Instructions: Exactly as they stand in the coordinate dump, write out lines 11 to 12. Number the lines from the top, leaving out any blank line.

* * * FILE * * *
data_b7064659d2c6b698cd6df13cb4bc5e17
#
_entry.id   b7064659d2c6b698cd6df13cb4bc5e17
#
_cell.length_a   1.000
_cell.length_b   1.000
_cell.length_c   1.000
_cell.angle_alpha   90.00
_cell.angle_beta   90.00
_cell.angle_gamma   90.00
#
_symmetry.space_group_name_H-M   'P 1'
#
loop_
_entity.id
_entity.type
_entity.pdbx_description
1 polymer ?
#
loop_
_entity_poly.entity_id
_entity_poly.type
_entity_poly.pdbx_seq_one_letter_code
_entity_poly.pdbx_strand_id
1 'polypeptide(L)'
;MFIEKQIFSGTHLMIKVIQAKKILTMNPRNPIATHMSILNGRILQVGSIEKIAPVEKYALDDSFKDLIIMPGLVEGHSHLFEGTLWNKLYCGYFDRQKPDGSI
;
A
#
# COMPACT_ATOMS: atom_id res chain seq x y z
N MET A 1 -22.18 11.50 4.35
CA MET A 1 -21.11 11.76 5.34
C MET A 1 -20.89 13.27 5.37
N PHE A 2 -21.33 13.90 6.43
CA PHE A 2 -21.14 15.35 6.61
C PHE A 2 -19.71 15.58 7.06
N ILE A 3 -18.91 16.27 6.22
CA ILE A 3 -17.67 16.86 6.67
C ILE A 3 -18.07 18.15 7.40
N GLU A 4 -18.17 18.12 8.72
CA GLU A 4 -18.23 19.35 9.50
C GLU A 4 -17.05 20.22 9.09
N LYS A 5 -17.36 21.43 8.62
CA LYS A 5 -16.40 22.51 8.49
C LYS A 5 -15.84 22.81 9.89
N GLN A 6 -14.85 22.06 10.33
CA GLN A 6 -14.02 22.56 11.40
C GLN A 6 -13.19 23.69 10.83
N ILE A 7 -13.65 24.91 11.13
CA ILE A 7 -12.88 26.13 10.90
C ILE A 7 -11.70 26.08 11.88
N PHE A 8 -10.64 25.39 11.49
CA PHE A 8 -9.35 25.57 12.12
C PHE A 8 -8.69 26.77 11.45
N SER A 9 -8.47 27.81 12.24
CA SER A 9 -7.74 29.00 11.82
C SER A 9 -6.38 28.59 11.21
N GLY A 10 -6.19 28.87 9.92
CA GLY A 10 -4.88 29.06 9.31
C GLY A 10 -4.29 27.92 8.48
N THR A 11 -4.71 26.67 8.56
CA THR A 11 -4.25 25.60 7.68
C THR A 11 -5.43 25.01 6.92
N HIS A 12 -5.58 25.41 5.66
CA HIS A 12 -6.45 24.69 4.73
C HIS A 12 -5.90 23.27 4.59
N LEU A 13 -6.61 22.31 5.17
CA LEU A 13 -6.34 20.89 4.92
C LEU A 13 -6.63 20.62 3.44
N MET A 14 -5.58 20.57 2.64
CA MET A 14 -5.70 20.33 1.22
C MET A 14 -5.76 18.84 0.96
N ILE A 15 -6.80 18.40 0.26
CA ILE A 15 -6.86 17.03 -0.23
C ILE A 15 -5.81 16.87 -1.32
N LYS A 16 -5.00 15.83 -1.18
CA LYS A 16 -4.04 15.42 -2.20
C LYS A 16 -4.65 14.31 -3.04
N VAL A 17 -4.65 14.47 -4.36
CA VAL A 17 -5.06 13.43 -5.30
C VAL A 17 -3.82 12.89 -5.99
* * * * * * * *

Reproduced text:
#
_symmetry.space_group_name_H-M   'P 1'